A common misconception is that you must have a lot of money or be established in your career to begin investing. In reality, it is best to begin investing as early as possible, and you do not need to begin with a substantial amount of money. Investing a small amount is better than not investing at all, and the younger you are, the more you stand to gain from investing due to compounding interest. Here’s how you can get started.
Understand your purpose
First, you need to determine your purpose for investing. Are you investing for retirement purposes (referred to as “qualified” dollars due to their potential tax deferral benefits)? Or for nonretirement purposes (“nonqualified” dollars)?
Determining if you’re investing for retirement or nonretirement purposes will help you determine which type of account to open. Please be sure to consult with a tax professional to ensure you are eligible for a qualified retirement plan. Nonqualified investing is a great alternative and/or complement to a retirement savings account, such as a 401(k) or IRA.
Determine the right form of investment
If you are actively employed, one simple way to start investing is to explore whether your company offers any retirement plans, such as a 401(k), and if you are eligible to contribute.
401(k)s and IRAs for retirement investing
A 401(k) is a retirement savings plan sponsored by an employer that allows employees to save and invest a portion of their paycheck. Often, the employer will also offer to match a percentage of the employee’s contribution and/or make a contribution on behalf of the employee. The plan may offer traditional pre-tax contributions or Roth after-tax contributions. Learn more about the differences between a 401(k) and Roth 401(k).
If you do not have access to an employer-sponsored plan, an IRA or Roth IRA may be a good alternative. Like a 401(k), an IRA account is meant for retirement investing purposes. It grows on a tax deferred basis, and in some cases, they offer tax benefits.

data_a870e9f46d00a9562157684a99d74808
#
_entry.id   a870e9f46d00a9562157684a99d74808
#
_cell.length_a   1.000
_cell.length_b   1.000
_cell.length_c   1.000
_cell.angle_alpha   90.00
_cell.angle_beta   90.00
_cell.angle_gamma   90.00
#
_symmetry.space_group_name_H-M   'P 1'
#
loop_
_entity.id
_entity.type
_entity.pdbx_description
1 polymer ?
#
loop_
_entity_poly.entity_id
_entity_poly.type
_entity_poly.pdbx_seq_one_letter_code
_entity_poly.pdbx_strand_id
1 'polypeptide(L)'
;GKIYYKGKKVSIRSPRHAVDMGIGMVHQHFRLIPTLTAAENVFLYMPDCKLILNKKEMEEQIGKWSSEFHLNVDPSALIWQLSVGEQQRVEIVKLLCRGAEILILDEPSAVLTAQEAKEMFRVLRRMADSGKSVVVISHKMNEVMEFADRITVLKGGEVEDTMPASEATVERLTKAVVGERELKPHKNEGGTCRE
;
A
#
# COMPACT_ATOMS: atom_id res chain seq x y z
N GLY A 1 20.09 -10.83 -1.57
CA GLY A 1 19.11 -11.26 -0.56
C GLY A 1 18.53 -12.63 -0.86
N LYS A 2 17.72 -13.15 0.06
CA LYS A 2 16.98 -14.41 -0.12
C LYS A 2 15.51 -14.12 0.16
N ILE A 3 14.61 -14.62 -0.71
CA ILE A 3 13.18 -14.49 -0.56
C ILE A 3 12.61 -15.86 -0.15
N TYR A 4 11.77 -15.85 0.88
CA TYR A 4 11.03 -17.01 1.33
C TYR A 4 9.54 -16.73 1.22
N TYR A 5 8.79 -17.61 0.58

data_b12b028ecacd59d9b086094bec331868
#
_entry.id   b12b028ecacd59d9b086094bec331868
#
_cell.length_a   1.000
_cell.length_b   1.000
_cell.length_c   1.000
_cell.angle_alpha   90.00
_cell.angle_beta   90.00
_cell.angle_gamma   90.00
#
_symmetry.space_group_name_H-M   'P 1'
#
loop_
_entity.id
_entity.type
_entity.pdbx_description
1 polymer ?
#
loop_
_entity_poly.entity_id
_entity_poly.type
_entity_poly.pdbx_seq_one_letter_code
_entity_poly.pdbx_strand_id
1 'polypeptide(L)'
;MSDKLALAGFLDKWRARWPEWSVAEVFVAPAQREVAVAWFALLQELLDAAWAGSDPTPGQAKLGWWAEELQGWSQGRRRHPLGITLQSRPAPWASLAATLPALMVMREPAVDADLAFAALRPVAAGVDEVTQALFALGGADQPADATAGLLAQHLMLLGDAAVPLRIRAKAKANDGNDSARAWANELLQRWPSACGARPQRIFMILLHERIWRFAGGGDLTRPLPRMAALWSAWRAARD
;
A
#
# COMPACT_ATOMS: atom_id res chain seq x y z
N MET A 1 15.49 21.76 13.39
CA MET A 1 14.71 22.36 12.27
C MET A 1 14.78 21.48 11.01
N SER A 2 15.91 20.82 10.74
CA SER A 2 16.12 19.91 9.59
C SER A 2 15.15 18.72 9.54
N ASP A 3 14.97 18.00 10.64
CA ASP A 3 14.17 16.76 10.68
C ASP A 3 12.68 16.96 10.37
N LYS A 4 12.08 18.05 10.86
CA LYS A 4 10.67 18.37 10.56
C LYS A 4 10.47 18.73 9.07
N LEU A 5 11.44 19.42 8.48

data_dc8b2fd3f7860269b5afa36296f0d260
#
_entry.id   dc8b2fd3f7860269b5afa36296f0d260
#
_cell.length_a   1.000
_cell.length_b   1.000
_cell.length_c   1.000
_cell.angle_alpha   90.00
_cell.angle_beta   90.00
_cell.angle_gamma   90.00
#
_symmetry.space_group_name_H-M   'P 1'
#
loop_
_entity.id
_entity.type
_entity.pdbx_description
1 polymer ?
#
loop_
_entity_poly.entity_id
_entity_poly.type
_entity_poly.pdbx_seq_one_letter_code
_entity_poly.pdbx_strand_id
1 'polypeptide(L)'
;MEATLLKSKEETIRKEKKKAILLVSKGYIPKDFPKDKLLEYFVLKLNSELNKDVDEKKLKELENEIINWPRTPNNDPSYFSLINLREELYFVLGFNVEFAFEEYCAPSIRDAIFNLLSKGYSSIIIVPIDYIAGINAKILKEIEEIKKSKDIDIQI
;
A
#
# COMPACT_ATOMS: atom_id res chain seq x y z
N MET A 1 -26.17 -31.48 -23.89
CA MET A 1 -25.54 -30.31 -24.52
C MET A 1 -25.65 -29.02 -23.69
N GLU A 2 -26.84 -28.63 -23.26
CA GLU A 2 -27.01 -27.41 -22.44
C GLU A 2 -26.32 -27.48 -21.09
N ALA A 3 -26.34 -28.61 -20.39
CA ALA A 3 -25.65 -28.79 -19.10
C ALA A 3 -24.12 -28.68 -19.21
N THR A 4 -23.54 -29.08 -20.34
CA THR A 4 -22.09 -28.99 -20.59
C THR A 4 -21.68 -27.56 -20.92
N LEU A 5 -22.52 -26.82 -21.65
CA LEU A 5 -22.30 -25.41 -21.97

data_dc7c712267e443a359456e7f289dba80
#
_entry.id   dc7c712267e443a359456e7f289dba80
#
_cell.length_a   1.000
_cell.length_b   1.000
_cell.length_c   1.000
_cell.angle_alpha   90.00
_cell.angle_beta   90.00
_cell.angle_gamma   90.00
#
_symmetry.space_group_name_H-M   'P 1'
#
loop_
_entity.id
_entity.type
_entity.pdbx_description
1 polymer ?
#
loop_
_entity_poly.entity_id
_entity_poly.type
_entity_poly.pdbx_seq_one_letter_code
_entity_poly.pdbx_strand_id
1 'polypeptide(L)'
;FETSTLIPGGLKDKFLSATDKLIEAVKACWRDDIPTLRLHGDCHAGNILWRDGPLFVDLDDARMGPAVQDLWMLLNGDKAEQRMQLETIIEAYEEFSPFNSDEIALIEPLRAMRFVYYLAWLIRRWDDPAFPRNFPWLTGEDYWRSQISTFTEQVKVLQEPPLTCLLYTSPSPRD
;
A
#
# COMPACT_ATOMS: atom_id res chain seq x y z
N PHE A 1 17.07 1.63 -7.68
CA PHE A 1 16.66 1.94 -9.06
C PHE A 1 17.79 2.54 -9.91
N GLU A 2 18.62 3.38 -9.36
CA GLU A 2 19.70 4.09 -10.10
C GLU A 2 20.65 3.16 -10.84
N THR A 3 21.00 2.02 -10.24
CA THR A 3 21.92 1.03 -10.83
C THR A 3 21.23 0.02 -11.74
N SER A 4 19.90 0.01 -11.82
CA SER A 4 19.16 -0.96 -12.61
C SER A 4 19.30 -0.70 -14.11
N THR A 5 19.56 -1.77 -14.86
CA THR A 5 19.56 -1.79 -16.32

Mutual funds as supplemental investing
Aside from investing for retirement, you may decide to make supplemental investments. Mutual funds are often a good option for new investors as some mutual fund companies allow you to begin with a contribution as small as $50 per month. Your investment can be automatically drafted from a checking account. This automated aspect is appealing for new investors because it doesn’t require frequent action by the investor.
Start investing today
The first step to becoming an investor is doing exactly what you’re doing right now: reading, researching and learning about your options. Understand your purpose and which investment option best helps you reach your goals. Determine how much you are able to invest on a monthly or annual basis, and get started with a 401(k), IRA, mutual fund, or other account.
When you’re ready to begin, speak to a trusted financial professional who can help guide you in the right direction by evaluating your overall financial picture, income, expenses, time horizon, and risk tolerance. And remember, it’s important to begin investing as early as possible. The earlier you start investing, the greater potential for investment earnings!
The options mentioned in this article should not be received as direct investment advice. Please seek the advice of a trusted investment professional to ensure any investment is tailored to your unique financial situation.
Jason Egge is a registered Representative with Securities America, Inc. Securities offered through Securities America, Inc., member FINRA/SIPC. Bankers Trust, BTC Financial Services, a division of Bankers Trust, and Securities America are separate companies. Not FDIC Insured. No Bank Guarantees. May Lose Value. Not a Deposit. Not Insured by Any Government Agency
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